• B.B Wolf (Jim Cummings): The suave wolf who resides in the Malevoland woods, hosting dinner parties and generally pretending to be sophisticated.
  • Outhouse Guard (Jeff Bennett): The dedicated security guard at the Zanydu outhouse who hasn't left his post for years.
  • Barman (Rob Paulsen): The big lump of half-Irish, half-Scottish cheese who owns the pub in Cutopia.
  • Feedback, Goggles and Lugnut (Jim Cummings, Corey Burton, and Rob Paulsen respectively): Nefarious' henchmen who suffer from the loss of speech, sight, and hearing. They use specially-made gadgets, invented by the megalomaniacal Robot Maker, to overcome their losses.
  • Footman (Corey Burton): King Hugh's footman. Looks like an actual giant foot.
  • Seedy (Jim Cummings): The owner of the sleazy bowling alley in the Malevolands.
  • Bouncer (Tress MacNeille): The gritty bouncer at Seedy's.
  • Bricabrac (Corey Burton): King Hugh's scatterbrained engineer who creates and builds the Cutifier.
  • Robot Maker (Jeff Bennett): The mechanical man who creates machines for Nefarious and dreams of machines ruling the world. His design and personality appear to have drawn inspiration from the Dalek of Doctor Who fame while his voice and speech patterns appear to be based on those of Christopher Walken.
  • Snout the Ogre (Jim Cummings): The dim-witted jailer of Nefarious' dungeon.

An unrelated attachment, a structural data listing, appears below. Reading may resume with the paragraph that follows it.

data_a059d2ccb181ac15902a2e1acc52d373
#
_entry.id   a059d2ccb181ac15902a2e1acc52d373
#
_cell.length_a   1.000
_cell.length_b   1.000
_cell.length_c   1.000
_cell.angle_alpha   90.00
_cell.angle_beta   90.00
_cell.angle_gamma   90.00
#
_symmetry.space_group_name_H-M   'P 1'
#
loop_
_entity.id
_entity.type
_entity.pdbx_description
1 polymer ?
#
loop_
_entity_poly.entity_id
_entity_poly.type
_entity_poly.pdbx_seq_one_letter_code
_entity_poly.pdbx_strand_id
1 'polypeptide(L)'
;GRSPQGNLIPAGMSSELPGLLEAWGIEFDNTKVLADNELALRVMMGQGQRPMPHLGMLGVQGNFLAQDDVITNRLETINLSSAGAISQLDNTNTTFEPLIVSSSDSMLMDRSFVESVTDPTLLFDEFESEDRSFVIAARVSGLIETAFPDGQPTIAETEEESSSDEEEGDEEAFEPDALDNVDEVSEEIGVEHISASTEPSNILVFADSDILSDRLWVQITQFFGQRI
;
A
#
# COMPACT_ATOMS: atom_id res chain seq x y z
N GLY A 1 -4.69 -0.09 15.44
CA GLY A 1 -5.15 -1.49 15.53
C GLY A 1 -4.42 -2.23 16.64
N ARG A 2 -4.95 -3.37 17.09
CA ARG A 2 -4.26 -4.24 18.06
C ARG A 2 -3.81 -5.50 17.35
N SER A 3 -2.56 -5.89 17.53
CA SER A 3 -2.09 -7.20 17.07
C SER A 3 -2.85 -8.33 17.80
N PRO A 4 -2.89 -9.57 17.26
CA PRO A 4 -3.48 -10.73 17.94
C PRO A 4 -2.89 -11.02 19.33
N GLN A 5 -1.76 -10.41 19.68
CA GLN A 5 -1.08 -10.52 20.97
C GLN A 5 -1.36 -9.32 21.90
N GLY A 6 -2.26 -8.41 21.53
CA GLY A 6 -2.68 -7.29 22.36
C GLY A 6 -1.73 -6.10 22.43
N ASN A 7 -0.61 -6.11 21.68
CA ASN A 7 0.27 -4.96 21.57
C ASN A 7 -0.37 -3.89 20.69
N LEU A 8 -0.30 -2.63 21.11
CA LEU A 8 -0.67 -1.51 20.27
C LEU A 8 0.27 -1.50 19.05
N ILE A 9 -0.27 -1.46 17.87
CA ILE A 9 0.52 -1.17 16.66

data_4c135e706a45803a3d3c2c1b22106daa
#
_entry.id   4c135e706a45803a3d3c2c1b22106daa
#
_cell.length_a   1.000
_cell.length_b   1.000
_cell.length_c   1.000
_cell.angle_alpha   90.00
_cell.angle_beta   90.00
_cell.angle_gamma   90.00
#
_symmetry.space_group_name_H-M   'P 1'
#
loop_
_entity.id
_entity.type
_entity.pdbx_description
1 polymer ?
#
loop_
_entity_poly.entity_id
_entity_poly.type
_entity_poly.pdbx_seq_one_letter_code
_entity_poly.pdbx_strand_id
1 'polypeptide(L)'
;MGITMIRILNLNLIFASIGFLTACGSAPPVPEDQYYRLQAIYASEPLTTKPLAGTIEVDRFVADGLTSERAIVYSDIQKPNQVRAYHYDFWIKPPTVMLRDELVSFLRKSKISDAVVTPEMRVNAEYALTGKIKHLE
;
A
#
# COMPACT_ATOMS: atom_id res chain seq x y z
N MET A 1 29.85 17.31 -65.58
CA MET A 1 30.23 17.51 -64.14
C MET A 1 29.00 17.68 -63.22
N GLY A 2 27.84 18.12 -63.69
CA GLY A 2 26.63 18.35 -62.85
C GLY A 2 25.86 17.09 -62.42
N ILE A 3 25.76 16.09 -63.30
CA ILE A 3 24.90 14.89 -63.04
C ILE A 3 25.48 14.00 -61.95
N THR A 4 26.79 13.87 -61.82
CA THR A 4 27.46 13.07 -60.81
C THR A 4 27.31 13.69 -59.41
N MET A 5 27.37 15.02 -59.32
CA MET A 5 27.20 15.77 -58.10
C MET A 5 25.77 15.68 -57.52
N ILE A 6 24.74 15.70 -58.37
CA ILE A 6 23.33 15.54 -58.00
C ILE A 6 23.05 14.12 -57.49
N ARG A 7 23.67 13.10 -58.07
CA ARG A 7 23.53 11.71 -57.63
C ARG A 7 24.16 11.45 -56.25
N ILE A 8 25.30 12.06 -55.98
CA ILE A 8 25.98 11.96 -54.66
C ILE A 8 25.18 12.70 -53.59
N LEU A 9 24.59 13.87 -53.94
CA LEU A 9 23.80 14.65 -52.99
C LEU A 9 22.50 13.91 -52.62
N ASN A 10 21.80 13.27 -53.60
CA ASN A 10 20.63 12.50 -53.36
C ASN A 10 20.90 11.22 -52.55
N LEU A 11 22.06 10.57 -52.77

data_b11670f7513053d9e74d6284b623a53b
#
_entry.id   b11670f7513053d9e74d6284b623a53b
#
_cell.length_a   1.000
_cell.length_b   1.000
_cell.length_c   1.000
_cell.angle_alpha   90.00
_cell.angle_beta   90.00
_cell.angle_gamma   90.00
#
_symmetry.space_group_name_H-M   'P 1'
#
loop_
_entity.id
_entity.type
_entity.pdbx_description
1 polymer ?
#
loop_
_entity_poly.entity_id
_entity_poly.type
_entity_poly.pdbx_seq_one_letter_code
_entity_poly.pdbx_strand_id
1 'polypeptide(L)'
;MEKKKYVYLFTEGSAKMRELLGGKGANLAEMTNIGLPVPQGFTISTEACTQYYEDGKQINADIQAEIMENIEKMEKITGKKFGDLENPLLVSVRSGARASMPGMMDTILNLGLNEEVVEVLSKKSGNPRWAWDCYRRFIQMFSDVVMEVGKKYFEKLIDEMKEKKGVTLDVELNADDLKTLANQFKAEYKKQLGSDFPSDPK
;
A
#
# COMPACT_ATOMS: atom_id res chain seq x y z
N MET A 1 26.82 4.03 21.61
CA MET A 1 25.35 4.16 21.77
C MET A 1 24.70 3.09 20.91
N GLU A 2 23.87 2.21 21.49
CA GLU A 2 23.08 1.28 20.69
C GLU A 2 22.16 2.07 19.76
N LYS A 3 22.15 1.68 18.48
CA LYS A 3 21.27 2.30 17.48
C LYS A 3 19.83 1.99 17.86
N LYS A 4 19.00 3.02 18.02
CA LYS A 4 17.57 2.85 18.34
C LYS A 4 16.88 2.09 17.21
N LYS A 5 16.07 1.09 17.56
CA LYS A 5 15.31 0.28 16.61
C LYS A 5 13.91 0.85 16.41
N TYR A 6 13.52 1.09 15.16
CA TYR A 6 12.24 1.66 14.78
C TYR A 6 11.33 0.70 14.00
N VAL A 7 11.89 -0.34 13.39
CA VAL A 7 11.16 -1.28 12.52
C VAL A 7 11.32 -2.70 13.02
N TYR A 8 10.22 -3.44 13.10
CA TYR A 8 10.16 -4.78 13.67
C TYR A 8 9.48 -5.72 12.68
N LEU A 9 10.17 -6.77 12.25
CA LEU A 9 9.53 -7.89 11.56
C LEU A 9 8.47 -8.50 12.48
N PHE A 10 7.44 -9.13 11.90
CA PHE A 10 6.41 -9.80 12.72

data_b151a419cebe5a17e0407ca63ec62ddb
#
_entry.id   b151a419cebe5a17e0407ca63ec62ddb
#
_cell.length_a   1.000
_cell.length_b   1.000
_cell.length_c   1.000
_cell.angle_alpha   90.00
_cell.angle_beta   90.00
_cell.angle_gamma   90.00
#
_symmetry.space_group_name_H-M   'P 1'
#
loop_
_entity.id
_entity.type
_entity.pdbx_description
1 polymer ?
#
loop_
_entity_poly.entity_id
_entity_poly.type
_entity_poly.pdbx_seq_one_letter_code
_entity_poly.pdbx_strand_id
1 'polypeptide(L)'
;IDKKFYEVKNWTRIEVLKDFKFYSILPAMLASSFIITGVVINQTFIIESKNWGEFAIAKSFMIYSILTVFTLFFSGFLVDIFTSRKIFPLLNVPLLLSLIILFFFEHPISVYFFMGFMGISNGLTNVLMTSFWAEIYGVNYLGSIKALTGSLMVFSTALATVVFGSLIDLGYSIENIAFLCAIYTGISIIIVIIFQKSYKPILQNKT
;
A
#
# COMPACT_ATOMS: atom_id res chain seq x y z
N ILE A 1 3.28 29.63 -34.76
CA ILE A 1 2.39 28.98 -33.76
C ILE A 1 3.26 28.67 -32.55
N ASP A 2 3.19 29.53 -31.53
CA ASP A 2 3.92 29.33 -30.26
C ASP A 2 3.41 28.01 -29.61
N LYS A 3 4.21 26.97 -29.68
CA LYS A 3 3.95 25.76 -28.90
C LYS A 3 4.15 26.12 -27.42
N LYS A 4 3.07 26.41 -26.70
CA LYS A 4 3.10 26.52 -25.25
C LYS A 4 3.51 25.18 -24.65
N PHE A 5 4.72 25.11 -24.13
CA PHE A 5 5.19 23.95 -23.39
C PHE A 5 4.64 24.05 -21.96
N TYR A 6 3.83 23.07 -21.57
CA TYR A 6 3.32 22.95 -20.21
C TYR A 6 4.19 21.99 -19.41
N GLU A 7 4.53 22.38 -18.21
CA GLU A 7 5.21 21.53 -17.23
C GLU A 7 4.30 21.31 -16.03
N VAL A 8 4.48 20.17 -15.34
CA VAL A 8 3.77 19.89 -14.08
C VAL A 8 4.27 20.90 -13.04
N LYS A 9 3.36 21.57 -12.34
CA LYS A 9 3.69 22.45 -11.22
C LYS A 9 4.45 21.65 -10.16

• Spike (Jeff Bennett): A homicidally demented clown who serves as Nefarious' jester.
  • Gator Guards (Frank Welker and Jim Cummings): Count Nefarious' castle guards.

Locations[edit]

  • Cutopia: The home of all the happy and adorable cutopians and is overlooked by King Hugh's castle.
  • Zanydu: Flux's homeland. Zanydu is colourful and wacky and includes the Way Outback (a parody of the Australian Outback).
  • Malevolands: The dark and adult part of the cartoon world, with Nefarious' castle looming in the distance.

Reception[edit]

(PC)
Aggregate scores
Aggregator Score
GameRankings 75.14%[2]
Review scores
Publication Score
GameSpot 8.8/10
GameTrailers

Although receiving mostly positive reviews from game critics, the game wasn't overly successful due to the rise of new 3-D games and poor marketing.[3] Gamespot gave Toonstruck a score of 8.8 out of 10.[4]

Re-release and Sequel[edit]

One of the scenes from the unreleased sequel

The released version of Toonstruck contained less material than originally planned. Shortly before the beta version was released, the game was divided in half. The removed material, video and animations from the first game were to be released as a sequel; however this material was never released. A number of the unused backgrounds, animations and pictures remain on the internet.[5]